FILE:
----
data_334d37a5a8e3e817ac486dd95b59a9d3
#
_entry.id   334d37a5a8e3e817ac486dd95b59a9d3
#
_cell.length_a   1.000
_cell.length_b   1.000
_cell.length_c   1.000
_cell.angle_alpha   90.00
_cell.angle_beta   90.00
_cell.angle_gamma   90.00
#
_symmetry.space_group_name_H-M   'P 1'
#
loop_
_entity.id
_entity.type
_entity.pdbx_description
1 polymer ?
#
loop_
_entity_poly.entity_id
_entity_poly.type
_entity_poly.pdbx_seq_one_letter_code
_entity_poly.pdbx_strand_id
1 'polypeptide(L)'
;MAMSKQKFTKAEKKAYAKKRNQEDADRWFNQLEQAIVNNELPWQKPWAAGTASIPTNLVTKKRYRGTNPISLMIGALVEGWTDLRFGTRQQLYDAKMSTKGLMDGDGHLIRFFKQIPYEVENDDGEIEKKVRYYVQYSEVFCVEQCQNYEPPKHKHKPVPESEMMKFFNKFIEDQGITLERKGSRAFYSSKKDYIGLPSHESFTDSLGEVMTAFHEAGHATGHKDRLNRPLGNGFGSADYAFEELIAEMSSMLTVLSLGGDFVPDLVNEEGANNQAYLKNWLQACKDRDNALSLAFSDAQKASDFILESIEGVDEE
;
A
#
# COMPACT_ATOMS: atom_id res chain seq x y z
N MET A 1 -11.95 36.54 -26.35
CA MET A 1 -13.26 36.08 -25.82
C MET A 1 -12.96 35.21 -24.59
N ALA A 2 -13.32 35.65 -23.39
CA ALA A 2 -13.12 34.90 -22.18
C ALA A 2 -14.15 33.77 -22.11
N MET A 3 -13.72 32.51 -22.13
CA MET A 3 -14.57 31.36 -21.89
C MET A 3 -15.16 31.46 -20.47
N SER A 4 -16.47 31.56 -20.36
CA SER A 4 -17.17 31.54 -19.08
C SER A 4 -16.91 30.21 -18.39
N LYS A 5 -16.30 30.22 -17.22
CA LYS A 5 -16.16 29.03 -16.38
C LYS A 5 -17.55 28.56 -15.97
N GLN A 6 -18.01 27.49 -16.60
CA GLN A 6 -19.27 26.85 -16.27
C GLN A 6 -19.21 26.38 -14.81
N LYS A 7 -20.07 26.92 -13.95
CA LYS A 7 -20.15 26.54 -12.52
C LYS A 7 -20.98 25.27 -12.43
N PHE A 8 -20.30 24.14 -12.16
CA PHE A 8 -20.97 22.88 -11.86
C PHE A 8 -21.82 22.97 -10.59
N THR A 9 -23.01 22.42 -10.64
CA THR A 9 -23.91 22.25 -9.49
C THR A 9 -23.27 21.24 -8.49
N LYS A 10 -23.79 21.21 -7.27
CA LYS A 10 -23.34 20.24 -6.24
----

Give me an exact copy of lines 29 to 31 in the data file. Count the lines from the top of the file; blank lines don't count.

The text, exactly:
#
# COMPACT_ATOMS: atom_id res chain seq x y z
N MET A 1 -11.95 36.54 -26.35